Kos had considered requesting a moratorium on the bowhunting section of the proposal for the next three years. The mayor has publicly and privately expressed is dislike for bowhunting, he said, so he thought a moratorium on the practice would relieve some pressure on the administration. He chose not to request the moratorium Monday night until there was more discussion about whether to a requirement that bowhunting-eligible parcels be wooded and undeveloped could be added.
Following up on a promise to resident Michelle Murphy about a map, Zilka said the city would produce a map that shows the extent of the proposed legislation as written well before the proposals final reading in January.
Nov. 21. 2012
By Bryan Wroten
There is a vocal anti-hunting segment of Avon Lake, and it is not happy with the new deer management proposal.
At Thursday’s joint Environmental and Safety committees meeting, resident Michelle Murphy was one of the many who got up to speak against the proposed expansion of bowhunting and the introduction of sharpshooting to control the deer population. In an interview after the meeting, Murphy said the meeting was the first glimpse the public has had of the plan.
“A number was there to express their dismay at the expanding hunting proposal that not only includes more areas for bowhunting, but the addition of city parks and other city property for sharpshooting,” she said. “The one thing I thought was important to ask for Thursday night was for the committee to show us the map where bowhunting would be expanded to. It appears to me to be greatly expanded from the 59 parcels that came from the EAAB last spring.”
Murphy was referring to an earlier proposal for bowhunting from the Environmental Affairs Advisory Board, which would have allowed for bowhunting on pieces of property 5 acres or larger. This latest proposal not only allows up to three neighboring property owners to join their parcels together to form a piece of land 5 acres or larger, it also does not include the current provision requiring the 5 acres of land be wooded or undeveloped.
Ward 4 Councilman and Safety Committee Chairman Dave Kos is not a fan of the proposed legislation, either. One of his greatest concerns is how much authority the drafted legislation gives to the mayor, allowing the administration to have the final say in both the sharpshooting program as well as who would receive a bowhunting permit. While he trusts Mayor Greg Zilka would make the right decisions, he said, he doesn’t know who the next mayor of Avon Lake will be, and council giving all of this power to one person leaves too much up to chance.
Kos also took issue with allowing hunting on property near schools and day cares. He initially motioned to change the legislation so that no hunting could occur on such property, but the joint committees voted 5-1 against his proposal. He tried again to limit hunting near these buildings, asking that the setback be changed from 250 feet to 500 feet when the property is next to a school or day care, which passed 5-1.
“Schools should always be a place of refuge where you never have to worry the property students cutting through or are walking past is going to have hunting,” Kos said in an interview after the meeting. “There are examples of precedence. You can’t have a strip club next to a school. You can’t sell alcohol next to a school. You can’t have gambling houses. There is precedence that specifies schools are where certain activities should not take place.”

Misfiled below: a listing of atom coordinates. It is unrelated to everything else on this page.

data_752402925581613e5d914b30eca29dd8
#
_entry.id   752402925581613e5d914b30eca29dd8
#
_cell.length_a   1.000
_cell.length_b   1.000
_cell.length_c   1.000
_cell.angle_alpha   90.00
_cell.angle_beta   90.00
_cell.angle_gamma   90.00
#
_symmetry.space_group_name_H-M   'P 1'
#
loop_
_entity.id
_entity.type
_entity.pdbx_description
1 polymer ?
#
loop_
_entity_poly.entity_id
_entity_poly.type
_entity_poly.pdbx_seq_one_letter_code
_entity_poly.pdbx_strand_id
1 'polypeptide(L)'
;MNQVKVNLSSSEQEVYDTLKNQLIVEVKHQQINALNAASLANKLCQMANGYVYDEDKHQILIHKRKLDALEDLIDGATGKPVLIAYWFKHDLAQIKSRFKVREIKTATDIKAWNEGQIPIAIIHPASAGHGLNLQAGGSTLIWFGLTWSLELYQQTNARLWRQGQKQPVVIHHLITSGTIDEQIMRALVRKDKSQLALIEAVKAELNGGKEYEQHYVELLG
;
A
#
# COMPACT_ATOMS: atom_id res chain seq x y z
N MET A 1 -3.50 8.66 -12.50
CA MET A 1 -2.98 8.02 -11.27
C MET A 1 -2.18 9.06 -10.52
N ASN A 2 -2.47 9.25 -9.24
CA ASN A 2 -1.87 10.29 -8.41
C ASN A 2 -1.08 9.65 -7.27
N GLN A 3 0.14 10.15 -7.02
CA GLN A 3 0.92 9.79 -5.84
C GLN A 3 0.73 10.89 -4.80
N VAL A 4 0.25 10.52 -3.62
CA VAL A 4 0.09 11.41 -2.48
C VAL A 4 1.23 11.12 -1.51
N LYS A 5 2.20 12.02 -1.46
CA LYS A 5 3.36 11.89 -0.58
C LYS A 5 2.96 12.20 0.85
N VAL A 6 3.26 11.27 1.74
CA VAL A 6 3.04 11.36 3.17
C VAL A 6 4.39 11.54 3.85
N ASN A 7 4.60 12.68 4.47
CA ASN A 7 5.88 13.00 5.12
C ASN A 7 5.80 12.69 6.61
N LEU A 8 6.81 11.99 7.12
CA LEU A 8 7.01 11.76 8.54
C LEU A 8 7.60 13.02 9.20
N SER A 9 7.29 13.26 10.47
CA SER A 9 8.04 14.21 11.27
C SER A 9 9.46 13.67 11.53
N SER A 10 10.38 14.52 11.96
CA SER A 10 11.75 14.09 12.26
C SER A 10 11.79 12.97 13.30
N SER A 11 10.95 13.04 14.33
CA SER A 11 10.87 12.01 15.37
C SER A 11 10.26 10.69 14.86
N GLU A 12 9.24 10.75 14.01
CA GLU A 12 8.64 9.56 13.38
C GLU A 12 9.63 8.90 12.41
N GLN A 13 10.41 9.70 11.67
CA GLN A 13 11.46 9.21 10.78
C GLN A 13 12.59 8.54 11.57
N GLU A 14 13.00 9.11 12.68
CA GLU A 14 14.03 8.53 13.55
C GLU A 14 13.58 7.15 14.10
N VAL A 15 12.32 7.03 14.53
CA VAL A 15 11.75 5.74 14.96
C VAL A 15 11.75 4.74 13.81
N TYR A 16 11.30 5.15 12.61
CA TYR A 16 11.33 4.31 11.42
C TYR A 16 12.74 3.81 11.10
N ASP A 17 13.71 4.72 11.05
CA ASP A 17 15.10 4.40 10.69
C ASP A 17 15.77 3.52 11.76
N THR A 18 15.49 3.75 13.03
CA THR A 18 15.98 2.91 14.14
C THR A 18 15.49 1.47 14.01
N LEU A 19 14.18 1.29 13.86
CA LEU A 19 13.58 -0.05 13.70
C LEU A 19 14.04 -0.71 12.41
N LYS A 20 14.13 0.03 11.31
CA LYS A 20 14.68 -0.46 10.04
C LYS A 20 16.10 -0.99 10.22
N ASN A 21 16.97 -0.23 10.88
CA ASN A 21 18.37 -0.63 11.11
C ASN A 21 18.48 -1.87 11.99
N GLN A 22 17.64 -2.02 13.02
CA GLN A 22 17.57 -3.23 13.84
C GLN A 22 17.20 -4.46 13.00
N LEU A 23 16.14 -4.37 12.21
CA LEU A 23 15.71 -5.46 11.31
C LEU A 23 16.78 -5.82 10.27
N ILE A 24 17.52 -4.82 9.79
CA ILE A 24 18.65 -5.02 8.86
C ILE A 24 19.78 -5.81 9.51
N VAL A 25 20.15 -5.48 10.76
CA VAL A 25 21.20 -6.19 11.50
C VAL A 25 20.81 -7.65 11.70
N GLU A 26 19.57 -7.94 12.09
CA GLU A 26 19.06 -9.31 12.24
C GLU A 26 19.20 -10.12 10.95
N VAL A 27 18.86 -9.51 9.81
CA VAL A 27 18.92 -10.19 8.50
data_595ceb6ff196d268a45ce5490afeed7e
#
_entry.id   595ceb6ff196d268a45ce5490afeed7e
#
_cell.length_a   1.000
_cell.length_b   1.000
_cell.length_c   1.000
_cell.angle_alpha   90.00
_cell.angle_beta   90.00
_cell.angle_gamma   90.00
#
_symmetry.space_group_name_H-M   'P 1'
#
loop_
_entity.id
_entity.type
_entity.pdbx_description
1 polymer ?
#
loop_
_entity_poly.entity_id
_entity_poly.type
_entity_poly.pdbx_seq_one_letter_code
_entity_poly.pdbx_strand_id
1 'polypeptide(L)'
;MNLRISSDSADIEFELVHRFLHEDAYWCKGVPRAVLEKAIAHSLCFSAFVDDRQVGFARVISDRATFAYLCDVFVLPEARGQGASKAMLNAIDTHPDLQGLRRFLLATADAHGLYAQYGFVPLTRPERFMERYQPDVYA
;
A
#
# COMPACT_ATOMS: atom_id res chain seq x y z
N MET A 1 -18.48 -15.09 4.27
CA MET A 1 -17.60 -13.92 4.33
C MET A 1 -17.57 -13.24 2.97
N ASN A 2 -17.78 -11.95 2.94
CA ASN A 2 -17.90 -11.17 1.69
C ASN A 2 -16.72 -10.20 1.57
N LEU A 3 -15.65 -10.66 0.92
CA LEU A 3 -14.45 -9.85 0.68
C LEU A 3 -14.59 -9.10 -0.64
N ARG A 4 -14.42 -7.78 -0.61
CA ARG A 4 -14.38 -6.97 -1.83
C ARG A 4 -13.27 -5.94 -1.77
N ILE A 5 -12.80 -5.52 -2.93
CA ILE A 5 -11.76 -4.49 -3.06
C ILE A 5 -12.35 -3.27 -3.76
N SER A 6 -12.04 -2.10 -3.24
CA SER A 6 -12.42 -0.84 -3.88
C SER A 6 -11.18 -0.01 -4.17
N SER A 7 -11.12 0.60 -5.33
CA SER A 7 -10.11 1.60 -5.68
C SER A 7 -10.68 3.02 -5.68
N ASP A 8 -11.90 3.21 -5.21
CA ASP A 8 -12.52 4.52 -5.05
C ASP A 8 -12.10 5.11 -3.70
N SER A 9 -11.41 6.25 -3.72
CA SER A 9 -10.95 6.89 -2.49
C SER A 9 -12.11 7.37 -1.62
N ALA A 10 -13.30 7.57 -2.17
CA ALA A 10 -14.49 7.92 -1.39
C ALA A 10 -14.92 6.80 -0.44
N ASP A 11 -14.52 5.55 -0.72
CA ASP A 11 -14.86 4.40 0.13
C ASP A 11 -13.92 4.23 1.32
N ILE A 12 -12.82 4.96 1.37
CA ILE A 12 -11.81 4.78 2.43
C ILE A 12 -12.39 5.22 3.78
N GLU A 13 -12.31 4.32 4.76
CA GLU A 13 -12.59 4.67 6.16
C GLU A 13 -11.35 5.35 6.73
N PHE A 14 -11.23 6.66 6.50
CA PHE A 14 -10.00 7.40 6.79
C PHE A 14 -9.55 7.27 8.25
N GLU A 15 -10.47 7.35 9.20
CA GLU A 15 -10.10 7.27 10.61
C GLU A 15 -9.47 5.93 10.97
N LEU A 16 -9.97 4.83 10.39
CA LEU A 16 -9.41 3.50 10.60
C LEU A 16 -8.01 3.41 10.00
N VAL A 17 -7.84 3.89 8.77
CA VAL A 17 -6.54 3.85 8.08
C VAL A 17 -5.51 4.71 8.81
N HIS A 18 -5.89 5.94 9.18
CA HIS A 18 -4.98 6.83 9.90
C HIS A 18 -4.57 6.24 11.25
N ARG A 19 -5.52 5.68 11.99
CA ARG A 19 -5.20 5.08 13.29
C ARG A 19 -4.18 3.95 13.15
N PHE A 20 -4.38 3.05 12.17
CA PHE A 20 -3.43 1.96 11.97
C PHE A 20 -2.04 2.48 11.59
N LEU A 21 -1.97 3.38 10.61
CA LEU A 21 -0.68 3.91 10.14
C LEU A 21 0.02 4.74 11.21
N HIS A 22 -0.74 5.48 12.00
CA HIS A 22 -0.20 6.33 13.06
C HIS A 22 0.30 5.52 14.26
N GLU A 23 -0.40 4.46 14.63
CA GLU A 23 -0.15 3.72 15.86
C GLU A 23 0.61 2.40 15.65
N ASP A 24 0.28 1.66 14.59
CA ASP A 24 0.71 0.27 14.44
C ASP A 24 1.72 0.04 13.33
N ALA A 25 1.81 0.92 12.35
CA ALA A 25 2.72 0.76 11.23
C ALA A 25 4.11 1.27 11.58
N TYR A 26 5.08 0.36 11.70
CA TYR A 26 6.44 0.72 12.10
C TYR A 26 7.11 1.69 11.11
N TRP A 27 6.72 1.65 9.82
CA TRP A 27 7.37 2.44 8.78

The committee decided to hold off on voting Thursday and will meet again, likely next week. One of the issues to discuss again is the neighbor notification process. Kos will write up draft language for the notification revision. Not only does he want the neighbors notified, he wants to give the neighbors the opportunity to meet with the mayor to ask questions and share their concerns before any hunting takes place.
Murphy said she’d like to see the city require the bowhunters to take out liability insurance before being allowed to hunt.
“As I understand the proposal, the city is held harmless if there’s any kind of accident,” she said. “The property owner is held harmless. There’s nothing in there for the hunter’s liability insurance.”
Lastly, it’s possible that bowhunting and sharpshooting could cause problems for two possible studies of the deer population. The Northeastern Ohio Area Coordinating Agency (NOACA) presented a sign study to Avon Lake that would look at the effectiveness of new, lighted warning signs for drivers to see if that reduces the number of deer-vehicle accidents, possibly funded mostly by the Ohio Department of Transportation. NOACA representatives told City Council they preferred the city not expand hunting because it would skew the study’s results.
Also, the city could have a chance to take part in a joint contraception study by Tufts University and the Humane Society of the United States.
“As a practical matter, deer that are being shot at become much more difficult subjects for us,” said Research Assistant Professor Allen Rutberg, who visited Avon Lake to see if it would be a viable candidate for the study. “They become hard for us to dart. So, we would not be excited about that as a prospect.”
The deer are currently fairly approachable, he said, but when they are dodging bullets and arrows, that makes it harder to get closer to them. The birth control option, if approved by the Ohio Department of Natural Resources, could provide a slow and steady decline in the deer population if enough deer are treated, he said. Expanded hunting in Avon Lake wouldn’t disqualify the city from the study, he said, but it would make it more difficult.